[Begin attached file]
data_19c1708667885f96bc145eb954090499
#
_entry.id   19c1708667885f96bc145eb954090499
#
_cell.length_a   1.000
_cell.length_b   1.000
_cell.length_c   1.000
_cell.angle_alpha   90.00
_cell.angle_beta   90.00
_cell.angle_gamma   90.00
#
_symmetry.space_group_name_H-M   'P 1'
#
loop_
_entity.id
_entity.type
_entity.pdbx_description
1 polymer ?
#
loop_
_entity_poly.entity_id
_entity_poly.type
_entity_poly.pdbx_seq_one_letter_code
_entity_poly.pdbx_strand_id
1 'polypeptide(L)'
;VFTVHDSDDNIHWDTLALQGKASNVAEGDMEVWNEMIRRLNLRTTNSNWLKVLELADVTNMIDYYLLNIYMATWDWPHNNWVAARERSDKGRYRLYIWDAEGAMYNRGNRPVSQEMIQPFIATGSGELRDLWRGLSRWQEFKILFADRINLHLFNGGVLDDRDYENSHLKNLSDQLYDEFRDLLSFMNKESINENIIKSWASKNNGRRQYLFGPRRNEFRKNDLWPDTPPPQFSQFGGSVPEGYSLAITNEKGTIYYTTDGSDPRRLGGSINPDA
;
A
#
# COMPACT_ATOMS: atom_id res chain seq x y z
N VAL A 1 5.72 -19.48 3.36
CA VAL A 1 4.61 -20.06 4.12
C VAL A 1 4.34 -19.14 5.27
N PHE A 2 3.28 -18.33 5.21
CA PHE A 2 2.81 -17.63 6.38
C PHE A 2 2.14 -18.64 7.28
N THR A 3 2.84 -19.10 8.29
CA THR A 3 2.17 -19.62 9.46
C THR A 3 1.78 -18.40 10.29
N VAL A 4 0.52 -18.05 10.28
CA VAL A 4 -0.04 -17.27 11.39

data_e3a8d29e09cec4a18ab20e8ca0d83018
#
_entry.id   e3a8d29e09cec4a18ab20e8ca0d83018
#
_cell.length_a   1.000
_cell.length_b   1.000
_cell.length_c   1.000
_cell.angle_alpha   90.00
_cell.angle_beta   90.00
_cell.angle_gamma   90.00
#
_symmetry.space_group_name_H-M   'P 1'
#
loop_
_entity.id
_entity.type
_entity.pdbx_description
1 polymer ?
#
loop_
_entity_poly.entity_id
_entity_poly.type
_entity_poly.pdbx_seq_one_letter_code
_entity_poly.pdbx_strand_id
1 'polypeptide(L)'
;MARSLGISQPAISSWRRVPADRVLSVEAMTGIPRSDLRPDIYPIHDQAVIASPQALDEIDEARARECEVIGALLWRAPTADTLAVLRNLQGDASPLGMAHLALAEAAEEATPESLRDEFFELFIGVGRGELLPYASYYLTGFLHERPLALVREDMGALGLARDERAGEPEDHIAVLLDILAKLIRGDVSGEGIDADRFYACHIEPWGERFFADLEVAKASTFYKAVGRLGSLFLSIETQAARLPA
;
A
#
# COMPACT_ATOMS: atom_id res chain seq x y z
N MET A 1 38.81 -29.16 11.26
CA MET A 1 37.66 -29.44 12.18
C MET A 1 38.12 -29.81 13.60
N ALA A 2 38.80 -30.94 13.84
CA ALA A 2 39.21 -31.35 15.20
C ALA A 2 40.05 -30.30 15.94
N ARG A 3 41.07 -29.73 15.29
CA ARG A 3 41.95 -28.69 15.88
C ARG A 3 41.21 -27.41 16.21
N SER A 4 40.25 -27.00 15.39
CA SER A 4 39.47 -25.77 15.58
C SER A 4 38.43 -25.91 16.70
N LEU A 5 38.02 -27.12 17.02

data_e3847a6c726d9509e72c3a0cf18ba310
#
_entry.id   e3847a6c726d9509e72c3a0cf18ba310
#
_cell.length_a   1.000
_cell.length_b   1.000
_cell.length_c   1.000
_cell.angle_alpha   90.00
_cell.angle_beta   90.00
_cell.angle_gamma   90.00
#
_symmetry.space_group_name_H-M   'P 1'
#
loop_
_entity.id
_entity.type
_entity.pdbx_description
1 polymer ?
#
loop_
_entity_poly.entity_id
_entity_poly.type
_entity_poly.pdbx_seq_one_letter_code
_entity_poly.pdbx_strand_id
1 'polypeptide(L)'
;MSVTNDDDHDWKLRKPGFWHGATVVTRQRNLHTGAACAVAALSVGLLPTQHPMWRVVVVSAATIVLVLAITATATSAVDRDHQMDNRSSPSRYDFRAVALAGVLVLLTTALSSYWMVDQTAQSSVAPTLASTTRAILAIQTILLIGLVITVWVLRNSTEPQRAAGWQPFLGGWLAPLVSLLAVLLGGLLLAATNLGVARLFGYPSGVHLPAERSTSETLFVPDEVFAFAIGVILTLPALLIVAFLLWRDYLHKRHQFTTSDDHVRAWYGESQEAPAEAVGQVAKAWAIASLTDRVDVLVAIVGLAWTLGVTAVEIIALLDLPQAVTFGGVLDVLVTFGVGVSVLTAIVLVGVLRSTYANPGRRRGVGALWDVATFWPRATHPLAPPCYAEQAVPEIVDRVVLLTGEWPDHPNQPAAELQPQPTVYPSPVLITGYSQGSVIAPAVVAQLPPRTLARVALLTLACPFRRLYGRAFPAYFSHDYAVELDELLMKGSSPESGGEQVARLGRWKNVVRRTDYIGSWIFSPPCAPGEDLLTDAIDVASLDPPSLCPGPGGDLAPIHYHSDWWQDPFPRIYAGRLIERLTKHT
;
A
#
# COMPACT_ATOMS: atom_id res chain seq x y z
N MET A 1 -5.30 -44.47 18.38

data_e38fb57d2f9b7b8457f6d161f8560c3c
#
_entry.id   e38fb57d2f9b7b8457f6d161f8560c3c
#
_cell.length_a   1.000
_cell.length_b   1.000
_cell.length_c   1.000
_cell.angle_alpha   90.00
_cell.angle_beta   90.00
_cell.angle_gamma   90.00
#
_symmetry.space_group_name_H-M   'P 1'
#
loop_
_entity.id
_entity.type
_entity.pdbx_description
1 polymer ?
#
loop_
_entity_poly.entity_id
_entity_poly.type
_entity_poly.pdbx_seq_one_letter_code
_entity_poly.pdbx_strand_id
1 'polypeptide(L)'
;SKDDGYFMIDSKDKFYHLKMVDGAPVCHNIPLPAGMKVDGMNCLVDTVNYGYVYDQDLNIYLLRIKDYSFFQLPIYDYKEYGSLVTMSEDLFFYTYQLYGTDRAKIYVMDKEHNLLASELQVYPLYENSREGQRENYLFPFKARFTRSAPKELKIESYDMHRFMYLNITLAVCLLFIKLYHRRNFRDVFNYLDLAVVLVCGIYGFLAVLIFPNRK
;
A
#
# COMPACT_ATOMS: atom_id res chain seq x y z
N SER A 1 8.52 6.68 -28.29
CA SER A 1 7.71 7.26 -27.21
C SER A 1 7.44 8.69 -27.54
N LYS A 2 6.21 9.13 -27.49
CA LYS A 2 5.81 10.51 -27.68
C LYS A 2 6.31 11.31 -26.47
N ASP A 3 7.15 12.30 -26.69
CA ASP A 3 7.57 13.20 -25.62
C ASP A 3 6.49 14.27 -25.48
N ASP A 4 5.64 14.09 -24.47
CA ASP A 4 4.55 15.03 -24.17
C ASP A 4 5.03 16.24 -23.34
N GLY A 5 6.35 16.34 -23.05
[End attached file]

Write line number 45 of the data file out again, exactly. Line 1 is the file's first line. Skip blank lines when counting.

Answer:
#